Who Can File a Wrongful Death Lawsuit?
Each year approximately 170,000 people are killed by an unintentional injury. In a case where the injury was caused by someone else’s negligence or intentional action, this is considered wrongful death and may be eligible for compensation.
But who can bring the lawsuit?
Obviously, the decedent won’t be doing it and they don’t need the money anyway. And while money can never replace the person that was lost, proper compensation can help families who are now struggling because of the decedent’s death.
Let’s find out who can file a wrongful death suit in Florida.
The Personal Representative
The short answer to who can sue for wrongful death in Florida is the personal representative. If the decedent left a will or estate plan, they will have named a personal representative to take care of their affairs after their death. If there is no named personal representative, the court will appoint one.
Filing on Behalf of the Family Members
The personal representative may be the one who files the lawsuit, but they do it on behalf of surviving family members. These include:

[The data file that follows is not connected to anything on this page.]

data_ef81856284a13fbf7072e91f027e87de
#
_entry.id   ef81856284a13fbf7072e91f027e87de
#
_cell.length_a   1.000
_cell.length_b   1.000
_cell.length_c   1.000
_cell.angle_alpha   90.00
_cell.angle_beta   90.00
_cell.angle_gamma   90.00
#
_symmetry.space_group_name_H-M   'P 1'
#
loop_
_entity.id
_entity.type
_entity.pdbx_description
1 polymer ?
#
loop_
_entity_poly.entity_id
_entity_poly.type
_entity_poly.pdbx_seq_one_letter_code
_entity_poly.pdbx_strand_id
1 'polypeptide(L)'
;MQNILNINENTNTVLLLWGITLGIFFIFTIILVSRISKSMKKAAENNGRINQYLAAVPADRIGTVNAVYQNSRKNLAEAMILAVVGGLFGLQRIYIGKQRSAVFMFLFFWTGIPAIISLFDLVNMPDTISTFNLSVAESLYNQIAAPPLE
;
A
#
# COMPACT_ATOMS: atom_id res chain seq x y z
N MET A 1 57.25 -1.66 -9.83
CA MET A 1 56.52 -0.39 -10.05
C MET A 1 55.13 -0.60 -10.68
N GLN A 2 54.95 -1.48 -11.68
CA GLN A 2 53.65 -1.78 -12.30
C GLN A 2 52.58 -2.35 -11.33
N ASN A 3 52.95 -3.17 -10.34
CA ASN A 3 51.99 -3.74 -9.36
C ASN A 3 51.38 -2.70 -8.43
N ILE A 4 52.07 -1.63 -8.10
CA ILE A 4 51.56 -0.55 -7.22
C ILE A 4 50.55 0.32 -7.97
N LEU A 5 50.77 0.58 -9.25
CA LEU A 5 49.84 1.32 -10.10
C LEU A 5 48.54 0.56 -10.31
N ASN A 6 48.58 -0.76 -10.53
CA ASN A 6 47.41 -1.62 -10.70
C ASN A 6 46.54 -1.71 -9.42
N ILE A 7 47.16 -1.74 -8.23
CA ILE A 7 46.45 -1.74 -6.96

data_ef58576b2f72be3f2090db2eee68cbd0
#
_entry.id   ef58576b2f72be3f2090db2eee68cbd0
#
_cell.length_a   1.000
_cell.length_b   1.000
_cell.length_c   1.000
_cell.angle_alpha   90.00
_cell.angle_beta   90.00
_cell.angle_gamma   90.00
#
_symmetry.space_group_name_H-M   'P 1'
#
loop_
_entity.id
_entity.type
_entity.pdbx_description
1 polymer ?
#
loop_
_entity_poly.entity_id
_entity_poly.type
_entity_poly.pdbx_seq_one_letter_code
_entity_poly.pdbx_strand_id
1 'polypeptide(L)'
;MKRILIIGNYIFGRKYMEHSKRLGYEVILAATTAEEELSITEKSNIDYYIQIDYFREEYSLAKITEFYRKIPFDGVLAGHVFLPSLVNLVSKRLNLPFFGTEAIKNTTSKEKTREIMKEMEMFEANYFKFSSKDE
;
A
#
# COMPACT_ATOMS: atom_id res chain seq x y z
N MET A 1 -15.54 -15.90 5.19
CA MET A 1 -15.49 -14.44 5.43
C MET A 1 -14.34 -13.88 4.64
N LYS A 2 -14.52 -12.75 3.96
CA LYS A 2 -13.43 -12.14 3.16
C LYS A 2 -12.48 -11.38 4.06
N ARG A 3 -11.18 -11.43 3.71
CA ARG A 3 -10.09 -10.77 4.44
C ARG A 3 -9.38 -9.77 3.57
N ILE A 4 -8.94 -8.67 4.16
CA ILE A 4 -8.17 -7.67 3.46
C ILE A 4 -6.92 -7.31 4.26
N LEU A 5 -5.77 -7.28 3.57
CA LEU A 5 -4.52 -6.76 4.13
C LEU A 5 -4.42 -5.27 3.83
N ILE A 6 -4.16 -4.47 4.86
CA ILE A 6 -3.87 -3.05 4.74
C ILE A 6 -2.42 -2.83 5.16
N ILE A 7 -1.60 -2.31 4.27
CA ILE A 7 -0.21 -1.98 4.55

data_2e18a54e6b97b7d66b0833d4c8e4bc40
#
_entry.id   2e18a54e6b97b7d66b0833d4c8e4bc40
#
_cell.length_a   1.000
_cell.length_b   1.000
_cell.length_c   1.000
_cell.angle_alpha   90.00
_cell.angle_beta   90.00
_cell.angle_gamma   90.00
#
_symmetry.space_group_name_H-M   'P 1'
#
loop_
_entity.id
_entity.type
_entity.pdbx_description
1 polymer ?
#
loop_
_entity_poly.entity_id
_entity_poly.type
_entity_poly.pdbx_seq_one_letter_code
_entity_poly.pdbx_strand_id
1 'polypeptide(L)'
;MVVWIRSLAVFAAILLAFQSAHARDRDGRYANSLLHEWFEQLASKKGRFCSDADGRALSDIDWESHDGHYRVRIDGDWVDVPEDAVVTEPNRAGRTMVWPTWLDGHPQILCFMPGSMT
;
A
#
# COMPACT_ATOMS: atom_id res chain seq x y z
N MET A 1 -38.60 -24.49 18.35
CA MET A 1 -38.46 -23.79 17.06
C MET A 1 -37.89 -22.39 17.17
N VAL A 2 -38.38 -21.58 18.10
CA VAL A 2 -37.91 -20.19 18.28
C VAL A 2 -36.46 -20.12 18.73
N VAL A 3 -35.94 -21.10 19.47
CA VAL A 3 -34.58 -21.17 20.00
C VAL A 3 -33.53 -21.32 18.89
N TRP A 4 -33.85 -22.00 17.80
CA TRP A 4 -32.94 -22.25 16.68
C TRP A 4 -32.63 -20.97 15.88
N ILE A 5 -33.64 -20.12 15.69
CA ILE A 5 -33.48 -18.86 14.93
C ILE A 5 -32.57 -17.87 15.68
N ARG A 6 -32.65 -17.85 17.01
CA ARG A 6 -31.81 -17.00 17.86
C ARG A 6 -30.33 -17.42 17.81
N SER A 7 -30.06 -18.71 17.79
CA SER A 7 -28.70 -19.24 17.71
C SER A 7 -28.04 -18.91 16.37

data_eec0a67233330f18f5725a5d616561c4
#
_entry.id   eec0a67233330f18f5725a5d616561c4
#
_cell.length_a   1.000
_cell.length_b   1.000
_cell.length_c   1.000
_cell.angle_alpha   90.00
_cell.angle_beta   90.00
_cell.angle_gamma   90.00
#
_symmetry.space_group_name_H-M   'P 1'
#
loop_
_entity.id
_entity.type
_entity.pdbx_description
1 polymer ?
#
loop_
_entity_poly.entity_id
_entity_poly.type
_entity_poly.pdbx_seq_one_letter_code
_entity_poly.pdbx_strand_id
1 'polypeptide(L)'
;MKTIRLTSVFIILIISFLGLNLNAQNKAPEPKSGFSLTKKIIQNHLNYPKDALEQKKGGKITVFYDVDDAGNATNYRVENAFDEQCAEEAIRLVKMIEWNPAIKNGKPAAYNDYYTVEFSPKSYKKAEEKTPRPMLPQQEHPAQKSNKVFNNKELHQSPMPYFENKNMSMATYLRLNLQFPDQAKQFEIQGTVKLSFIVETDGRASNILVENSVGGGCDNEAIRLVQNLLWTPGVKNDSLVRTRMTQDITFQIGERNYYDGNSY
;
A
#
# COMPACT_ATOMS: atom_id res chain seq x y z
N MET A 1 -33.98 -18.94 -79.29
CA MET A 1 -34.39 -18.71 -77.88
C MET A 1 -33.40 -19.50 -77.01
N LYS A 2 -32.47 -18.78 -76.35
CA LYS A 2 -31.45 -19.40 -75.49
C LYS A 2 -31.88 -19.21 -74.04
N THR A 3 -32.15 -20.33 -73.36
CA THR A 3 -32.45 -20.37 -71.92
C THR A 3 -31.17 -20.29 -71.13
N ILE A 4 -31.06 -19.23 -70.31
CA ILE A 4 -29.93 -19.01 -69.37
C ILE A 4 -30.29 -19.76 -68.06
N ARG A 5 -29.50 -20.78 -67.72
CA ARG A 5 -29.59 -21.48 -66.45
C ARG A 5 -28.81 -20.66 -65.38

● The surviving spouse
● The children or parents of the deceased
● Any relative by blood or adoption who is dependent on the deceased
So, can a sibling sue for wrongful death? If they were at least in part dependent on the decedent, they can.
When filing a wrongful death case, the personal representative must name all surviving family members who have an interest in the claim.
Statute of Limitations
Keep in mind that you can’t wait forever to file a wrongful death lawsuit. Florida’s statute of limitations requires that the lawsuit must be filed within two years of the date of death. A skillful attorney can help you extend the date but beware. There is no guarantee that the court will accept a lawsuit that has been filed after the statute of limitations expires.
What Damages Can Your Family Seek?
Family members can receive monetary compensation in wrongful death cases for a variety of reasons. These include:
● Monetary support (lost income) of the decedent
● Medical expenses
● Funeral expenses
● Mental and emotional pain when losing a child
● Loss of companionship, protection, and guidance
The decedent’s estate itself can seek lost wages and other benefits. The estate can also request “prospective net accumulations”, which is the reasonably calculated value of the decedent’s estate if it would have continued to grow.
Why Hire a Wrongful Death Lawyer?
This is a traumatic time for you. Dealing with insurance companies, gathering evidence, and proving who did what and what the decedent would have wanted is exhausting. A wrongful death lawyer takes much of the stress out of your hands. They also know how to find and present evidence that solidifies your case and will help get you full compensation.
Contact us here at Erjavec Injury Law for a free consultation. Remember, the law limits the amount of time you have to file so sooner is better than later!